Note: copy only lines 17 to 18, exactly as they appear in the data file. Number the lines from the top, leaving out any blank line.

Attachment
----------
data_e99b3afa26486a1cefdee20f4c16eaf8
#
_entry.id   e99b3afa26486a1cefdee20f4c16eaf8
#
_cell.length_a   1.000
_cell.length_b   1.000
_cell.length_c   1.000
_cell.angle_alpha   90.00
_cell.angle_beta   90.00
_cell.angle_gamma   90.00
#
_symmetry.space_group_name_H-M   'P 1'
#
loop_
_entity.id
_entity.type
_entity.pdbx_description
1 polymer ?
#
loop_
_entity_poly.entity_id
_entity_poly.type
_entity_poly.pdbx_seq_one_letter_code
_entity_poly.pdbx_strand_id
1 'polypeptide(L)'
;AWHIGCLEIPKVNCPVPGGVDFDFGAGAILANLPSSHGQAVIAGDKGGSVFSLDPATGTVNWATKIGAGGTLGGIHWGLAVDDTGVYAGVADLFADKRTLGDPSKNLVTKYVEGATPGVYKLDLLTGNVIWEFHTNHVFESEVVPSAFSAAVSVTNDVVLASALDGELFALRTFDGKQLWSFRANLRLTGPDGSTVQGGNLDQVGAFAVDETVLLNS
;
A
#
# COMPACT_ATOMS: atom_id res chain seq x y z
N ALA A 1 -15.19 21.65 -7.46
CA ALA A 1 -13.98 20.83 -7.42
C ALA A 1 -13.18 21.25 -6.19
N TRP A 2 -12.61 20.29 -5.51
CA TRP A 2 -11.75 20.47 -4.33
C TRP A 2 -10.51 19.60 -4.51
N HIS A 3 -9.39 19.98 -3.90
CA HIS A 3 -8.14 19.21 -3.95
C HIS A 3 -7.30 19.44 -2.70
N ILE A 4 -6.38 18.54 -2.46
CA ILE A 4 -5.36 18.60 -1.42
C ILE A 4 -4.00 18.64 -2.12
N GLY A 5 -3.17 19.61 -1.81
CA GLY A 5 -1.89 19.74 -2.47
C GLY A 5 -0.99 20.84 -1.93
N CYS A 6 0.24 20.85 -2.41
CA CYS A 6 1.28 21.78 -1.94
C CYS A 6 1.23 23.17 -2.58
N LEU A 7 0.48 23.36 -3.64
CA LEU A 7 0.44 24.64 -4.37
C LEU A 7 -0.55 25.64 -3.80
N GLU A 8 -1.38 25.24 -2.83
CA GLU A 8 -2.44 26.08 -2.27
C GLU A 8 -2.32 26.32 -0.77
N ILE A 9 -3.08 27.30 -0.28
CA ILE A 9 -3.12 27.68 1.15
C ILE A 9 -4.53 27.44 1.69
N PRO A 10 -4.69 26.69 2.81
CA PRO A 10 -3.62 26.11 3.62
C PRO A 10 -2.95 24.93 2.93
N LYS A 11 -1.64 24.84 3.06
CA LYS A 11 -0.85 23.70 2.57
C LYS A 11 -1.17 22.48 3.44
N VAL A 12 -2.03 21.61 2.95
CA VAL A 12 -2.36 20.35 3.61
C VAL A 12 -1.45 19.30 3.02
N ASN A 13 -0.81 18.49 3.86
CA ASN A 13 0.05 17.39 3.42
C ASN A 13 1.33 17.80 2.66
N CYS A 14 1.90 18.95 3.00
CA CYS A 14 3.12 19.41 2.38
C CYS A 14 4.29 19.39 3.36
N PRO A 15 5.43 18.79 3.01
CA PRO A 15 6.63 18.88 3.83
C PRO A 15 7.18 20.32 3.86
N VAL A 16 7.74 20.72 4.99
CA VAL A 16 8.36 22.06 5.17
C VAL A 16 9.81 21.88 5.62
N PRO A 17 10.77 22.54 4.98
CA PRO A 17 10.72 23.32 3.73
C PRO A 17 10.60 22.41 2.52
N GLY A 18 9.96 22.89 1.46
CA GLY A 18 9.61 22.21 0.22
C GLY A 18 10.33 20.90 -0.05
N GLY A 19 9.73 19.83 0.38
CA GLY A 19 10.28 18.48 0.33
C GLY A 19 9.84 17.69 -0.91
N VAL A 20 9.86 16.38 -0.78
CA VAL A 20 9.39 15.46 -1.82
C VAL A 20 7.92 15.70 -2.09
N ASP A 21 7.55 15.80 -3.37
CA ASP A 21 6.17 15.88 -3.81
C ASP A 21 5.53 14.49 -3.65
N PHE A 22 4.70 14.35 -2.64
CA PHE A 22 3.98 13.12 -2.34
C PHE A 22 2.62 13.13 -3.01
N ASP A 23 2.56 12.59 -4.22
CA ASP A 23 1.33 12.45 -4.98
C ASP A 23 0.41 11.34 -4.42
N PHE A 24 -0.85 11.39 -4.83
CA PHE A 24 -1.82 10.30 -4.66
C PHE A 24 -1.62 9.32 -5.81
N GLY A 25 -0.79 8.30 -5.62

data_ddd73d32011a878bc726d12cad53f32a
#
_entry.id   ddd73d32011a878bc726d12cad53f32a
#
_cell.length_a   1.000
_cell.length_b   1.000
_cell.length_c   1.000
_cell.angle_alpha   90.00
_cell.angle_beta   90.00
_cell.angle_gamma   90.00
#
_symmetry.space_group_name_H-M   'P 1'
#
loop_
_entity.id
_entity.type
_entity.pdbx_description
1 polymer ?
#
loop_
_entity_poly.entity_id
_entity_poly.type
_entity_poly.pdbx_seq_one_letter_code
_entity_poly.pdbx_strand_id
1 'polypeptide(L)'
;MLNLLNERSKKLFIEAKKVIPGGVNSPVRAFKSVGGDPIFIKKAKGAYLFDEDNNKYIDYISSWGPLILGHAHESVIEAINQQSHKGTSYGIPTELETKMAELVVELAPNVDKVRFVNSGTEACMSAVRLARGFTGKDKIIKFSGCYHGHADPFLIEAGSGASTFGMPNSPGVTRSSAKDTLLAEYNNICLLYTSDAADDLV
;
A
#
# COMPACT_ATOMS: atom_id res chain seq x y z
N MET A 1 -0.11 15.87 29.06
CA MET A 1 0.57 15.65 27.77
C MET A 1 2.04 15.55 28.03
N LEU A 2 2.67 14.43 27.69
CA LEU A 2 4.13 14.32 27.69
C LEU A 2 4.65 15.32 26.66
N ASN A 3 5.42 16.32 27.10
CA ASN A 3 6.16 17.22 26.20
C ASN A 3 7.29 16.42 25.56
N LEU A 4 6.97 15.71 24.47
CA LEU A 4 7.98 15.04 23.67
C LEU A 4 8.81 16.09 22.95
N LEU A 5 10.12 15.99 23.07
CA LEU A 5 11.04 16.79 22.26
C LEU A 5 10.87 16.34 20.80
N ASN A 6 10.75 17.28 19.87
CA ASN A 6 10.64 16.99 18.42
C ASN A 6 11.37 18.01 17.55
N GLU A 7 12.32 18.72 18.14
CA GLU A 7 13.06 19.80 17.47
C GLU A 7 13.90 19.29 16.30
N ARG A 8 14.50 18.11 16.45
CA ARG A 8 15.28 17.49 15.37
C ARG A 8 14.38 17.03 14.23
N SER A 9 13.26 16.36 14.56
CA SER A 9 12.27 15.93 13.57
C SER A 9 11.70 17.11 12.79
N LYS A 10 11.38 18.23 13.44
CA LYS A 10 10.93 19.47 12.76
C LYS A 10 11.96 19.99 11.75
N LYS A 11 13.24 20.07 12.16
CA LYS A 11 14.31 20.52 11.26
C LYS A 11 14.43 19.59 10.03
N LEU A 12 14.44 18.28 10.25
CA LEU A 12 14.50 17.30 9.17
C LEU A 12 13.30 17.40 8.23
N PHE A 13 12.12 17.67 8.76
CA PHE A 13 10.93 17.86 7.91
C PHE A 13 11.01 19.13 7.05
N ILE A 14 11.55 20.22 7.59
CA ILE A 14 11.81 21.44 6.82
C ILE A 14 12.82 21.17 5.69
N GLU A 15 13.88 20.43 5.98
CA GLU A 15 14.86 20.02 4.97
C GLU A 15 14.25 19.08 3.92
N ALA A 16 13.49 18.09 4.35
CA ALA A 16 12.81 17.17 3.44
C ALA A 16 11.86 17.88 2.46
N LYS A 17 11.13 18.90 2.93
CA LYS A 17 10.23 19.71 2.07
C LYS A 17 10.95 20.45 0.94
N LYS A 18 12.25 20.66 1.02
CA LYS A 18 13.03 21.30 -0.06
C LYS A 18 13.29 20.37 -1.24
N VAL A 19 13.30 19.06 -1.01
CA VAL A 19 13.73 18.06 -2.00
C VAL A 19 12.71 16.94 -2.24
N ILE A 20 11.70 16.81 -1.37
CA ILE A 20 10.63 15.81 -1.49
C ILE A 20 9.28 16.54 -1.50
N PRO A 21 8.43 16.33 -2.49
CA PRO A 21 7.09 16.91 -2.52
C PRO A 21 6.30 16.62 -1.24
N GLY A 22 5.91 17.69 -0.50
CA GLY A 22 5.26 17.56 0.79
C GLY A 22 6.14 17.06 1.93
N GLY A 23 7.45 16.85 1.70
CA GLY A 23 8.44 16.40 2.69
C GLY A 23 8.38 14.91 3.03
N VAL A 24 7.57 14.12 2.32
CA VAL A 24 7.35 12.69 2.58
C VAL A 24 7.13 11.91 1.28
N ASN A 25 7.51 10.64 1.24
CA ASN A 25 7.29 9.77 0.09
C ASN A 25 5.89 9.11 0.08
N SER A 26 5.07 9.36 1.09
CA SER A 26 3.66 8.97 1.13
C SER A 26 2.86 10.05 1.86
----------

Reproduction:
_entity.pdbx_description
1 polymer ?